Letter from Westminster
The job of the Secretary of State for Scotland is not what it used to be. Since devolution the job has largely withered on the vine as the executive functions that it previously had – control of Scotland’s education, health service, policing etc – have all passed to the Scottish Parliament.
Nevertheless it remains as a job that has a seat at the cabinet table and for as long as it does we should make the most of it. I was pleased, therefore, that the current Secretary of State, Jim Murphy, visited the isles last week and was able to get a very brief taste of island life.
I was less impressed that his programme did not initially include engaging with the local community on some of the issues we have concerning our use of non-renewable fuels or, to put it another way, the cost of petrol and diesel. A few calls to his office, however, managed to sort that and he duly appeared at my Kirkwall office to hear for himself from a handful of hastily gathered representatives of the business and faming communities about the problems caused to them by the extra cost of fuel in the isles.
It was not a meeting that I expected to provide “a solution” to this knotty problem but I felt I would have been remiss to let the opportunity pass without him hearing for himself about it from those at the sharp end. In the event he was given a master class by local petrol retailer and Orkney councillor David Tullock on the structure of the local fuel market and how it led to increased prices.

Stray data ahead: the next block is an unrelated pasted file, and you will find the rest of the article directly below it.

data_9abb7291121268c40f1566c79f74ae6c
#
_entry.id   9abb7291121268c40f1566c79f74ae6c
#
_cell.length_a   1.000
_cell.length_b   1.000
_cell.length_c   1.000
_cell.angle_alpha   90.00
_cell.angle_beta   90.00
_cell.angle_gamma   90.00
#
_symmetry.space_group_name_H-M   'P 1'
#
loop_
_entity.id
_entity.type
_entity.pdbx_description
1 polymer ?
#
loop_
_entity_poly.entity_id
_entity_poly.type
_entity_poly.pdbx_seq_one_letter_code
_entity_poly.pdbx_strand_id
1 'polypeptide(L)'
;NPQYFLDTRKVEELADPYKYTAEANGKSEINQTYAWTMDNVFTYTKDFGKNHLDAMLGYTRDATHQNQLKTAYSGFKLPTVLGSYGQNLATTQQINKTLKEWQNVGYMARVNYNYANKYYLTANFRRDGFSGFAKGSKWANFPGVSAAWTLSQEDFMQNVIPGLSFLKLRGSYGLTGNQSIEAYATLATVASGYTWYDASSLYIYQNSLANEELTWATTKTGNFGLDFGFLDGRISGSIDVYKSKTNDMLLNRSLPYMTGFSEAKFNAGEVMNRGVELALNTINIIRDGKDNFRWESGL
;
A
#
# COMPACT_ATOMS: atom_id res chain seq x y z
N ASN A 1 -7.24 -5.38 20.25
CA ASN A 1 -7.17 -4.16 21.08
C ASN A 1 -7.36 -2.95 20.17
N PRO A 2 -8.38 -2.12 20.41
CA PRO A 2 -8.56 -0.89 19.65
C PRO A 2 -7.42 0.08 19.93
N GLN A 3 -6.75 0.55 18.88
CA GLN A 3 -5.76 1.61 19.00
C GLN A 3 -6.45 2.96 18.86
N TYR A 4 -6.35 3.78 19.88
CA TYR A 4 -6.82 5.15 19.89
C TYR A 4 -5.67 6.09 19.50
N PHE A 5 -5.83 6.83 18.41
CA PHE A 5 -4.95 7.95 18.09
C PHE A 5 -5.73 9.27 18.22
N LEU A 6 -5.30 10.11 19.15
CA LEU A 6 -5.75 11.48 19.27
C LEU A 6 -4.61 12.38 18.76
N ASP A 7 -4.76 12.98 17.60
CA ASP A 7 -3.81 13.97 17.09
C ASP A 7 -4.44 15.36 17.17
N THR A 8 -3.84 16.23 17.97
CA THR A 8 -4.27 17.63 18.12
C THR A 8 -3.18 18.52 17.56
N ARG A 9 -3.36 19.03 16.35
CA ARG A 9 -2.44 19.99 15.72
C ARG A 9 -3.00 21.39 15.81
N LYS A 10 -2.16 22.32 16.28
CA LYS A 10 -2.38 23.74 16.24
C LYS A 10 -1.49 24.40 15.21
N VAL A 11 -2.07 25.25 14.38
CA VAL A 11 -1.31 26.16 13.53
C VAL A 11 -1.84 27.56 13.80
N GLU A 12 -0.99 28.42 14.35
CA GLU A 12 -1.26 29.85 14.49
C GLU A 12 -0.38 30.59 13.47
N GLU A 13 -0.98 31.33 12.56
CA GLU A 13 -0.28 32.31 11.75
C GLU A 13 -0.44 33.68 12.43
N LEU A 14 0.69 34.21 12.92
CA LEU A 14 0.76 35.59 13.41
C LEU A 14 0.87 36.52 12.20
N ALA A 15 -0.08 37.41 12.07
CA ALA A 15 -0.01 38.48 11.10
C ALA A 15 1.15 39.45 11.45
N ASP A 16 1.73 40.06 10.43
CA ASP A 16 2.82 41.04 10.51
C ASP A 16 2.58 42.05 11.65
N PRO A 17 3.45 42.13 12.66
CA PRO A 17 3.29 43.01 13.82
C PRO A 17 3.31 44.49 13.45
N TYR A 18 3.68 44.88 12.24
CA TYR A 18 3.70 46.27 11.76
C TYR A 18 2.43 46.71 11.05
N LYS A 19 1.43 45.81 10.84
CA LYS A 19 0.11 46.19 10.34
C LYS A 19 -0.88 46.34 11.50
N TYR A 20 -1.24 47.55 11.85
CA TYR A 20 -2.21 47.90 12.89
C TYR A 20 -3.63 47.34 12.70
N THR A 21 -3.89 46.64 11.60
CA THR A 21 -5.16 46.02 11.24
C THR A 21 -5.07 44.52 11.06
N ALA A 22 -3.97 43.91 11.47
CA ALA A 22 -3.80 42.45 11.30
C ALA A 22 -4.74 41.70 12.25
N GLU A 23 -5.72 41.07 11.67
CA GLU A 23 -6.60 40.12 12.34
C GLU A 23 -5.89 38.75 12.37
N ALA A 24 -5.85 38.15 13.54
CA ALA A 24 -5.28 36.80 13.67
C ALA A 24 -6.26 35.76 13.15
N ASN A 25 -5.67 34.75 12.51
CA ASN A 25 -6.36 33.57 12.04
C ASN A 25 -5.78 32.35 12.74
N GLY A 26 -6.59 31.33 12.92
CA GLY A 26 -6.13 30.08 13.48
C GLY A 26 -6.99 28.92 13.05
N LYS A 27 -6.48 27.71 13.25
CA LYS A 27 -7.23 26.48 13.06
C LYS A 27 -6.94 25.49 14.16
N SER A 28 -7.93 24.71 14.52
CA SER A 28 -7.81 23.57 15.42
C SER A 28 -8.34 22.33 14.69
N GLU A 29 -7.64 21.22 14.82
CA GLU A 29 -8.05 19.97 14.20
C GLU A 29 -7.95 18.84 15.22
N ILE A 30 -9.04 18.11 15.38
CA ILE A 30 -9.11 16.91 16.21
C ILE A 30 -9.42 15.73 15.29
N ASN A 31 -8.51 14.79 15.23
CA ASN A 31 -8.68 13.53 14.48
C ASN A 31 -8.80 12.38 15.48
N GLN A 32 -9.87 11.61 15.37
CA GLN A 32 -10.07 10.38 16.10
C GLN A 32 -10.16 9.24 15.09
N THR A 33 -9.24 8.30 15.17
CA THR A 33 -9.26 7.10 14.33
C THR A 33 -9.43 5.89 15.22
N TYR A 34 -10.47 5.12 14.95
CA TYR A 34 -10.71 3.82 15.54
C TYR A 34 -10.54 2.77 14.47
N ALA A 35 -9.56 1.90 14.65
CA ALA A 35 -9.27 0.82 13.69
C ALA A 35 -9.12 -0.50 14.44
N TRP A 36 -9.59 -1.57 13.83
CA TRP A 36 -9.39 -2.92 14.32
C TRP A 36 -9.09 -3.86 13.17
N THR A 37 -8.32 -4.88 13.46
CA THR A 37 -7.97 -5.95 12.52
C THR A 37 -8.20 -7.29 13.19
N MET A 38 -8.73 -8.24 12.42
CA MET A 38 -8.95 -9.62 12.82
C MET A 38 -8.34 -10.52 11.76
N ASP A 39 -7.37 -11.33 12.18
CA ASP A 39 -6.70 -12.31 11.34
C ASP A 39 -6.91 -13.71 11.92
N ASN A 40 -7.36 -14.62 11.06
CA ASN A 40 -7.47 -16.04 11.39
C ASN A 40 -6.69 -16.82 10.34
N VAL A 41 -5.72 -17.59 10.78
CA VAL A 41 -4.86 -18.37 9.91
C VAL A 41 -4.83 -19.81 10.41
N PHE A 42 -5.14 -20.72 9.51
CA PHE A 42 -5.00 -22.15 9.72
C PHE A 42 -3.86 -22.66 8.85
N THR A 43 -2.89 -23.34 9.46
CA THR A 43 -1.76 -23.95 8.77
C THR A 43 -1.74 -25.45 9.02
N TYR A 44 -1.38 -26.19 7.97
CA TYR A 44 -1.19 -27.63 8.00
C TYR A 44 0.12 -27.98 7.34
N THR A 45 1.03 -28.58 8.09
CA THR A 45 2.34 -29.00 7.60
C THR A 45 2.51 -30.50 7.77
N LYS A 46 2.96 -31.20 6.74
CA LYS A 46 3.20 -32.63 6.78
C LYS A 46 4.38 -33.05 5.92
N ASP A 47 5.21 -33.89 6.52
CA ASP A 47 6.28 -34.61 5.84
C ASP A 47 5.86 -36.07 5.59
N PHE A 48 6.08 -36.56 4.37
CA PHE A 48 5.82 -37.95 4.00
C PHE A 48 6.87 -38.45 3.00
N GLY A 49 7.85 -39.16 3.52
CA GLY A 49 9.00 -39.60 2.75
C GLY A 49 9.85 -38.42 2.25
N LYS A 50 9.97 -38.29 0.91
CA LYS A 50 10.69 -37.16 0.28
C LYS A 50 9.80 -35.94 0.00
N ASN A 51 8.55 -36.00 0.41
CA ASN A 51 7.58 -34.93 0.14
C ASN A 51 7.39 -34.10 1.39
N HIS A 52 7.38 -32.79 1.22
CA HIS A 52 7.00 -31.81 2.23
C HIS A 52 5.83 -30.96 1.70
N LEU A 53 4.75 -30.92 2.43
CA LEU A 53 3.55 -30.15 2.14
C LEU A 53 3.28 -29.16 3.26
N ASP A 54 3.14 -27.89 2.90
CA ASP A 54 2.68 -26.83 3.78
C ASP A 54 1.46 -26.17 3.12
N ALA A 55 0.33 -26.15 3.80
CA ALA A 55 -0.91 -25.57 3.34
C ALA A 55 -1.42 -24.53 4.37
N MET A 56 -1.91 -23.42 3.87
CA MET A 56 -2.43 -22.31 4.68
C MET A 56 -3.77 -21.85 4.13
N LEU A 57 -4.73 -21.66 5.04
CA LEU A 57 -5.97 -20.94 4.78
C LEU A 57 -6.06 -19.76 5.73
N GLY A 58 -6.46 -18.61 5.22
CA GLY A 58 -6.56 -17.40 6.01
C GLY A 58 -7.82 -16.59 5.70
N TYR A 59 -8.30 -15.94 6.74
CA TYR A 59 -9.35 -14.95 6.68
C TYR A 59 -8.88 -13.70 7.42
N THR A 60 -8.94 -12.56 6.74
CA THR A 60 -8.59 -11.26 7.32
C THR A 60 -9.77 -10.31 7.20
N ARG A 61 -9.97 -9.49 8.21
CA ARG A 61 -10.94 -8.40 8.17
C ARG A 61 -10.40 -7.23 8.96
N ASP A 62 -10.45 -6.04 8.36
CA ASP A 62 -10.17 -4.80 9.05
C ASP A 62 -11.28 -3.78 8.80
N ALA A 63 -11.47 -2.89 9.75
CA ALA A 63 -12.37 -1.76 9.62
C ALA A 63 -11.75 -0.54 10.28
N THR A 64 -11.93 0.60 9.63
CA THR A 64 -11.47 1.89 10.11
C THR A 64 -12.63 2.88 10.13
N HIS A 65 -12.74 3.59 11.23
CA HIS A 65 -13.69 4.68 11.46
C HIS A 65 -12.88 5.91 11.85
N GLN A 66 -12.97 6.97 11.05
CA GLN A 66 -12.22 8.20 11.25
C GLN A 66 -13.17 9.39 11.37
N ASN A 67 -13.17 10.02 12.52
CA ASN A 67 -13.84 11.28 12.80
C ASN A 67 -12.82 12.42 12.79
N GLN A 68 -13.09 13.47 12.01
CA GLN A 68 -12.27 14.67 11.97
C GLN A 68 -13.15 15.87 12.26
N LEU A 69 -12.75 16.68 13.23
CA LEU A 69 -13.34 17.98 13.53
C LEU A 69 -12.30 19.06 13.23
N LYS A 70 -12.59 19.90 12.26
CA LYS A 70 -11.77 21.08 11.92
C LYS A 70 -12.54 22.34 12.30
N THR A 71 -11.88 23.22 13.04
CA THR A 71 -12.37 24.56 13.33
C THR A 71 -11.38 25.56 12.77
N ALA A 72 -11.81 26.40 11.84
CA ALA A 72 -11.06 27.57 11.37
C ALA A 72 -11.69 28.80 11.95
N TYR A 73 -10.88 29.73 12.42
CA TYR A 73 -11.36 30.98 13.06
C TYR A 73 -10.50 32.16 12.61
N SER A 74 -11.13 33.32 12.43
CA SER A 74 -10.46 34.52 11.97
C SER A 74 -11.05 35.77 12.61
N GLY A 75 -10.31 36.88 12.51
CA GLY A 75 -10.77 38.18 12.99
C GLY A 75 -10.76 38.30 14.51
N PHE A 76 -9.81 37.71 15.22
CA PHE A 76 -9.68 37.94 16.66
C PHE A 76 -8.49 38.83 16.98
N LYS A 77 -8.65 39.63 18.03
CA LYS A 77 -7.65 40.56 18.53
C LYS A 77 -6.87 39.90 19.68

We finished the meeting by making some suggestions as to how he could use his position as a cabinet minister to try to make some progress on this. It remains to be seen whether he will act on the suggestions that I gave him but at least, if he does not, then he can no longer claim ignorance of the problem.
I was able to catch up with Mr Murphy the next day when he arrived in Shetland and was with him when he visited Sandwick and, in particular, Sandsayre Pier. The pier has long stuck in my mind as the prime working example of the madness of government. It is a classic catch 22.
The pier needs major work done on it. I am no structural engineer but even I can see that much. It is something that as a listed building you would expect the government to want to encourage and indeed a VAT refund can be made available in these instances.
Because, however, of the particular definitions dreamed up by people sitting at desks in the Treasury the pier does not qualify, even though everyone agrees that this is exactly the sort of project that should. Rosemary Inkster and her team spelled it out in terms that no-one, even a cabinet minister could fail to understand. It remains to be seen if the Sir Humphries can be persuaded by a cabinet minister.
Alistair Carmichael MP